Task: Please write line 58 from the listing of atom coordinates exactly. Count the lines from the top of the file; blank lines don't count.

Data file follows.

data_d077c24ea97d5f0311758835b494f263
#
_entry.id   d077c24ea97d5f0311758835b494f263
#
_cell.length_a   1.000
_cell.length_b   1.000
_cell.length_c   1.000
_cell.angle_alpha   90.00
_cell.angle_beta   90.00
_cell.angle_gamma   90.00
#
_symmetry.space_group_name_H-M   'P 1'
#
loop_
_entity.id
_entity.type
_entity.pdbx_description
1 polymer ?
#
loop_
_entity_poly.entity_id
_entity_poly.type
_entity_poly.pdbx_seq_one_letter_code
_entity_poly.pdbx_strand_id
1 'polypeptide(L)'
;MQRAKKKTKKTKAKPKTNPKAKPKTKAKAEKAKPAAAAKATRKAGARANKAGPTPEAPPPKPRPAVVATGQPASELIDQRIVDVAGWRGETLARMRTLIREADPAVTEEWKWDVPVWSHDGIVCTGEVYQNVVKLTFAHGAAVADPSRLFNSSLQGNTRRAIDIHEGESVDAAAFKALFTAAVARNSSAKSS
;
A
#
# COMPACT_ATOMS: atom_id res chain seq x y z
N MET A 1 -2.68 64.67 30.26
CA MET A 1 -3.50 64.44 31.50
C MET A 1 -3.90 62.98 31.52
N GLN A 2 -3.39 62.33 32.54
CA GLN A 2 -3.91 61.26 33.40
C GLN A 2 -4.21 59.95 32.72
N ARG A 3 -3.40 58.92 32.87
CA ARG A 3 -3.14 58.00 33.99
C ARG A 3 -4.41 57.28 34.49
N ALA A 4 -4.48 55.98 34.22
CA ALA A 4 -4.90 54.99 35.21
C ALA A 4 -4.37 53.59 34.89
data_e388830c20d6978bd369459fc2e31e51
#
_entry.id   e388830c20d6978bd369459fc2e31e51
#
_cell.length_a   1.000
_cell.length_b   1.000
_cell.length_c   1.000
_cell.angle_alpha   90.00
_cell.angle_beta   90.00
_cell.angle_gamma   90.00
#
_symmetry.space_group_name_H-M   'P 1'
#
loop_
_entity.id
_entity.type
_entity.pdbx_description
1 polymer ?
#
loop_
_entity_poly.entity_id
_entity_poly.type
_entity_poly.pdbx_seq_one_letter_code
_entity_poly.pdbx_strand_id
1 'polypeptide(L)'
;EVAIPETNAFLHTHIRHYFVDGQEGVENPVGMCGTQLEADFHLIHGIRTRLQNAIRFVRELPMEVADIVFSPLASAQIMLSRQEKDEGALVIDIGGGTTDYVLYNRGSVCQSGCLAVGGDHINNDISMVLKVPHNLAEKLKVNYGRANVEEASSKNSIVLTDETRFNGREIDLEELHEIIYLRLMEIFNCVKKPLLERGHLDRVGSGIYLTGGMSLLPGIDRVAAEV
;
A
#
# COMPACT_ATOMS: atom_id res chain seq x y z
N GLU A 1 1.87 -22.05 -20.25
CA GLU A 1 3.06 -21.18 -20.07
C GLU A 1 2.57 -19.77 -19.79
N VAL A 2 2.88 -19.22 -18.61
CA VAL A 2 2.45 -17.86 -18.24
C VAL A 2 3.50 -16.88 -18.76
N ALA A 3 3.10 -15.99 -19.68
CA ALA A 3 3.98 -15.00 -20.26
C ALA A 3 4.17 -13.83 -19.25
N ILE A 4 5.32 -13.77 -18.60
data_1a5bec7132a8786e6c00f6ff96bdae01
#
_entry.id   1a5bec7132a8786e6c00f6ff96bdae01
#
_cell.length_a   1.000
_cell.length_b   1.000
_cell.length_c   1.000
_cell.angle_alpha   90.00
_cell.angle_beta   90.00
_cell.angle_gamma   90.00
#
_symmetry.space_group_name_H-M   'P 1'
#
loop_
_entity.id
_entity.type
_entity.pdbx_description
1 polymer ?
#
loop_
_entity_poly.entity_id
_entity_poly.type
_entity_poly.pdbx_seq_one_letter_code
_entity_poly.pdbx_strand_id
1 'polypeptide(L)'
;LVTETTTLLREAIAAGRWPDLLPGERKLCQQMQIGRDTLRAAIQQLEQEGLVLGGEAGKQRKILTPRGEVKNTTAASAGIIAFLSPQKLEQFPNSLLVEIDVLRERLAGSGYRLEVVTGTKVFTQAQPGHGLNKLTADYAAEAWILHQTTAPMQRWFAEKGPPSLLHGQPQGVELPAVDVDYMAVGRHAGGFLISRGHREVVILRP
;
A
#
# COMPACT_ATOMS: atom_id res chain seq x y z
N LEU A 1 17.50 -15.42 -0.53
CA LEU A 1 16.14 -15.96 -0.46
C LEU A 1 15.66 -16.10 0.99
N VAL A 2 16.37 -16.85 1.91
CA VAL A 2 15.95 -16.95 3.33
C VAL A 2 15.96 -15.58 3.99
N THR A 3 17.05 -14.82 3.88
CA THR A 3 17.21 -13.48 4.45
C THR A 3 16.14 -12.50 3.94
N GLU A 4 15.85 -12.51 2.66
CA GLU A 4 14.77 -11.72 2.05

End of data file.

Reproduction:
_entity.type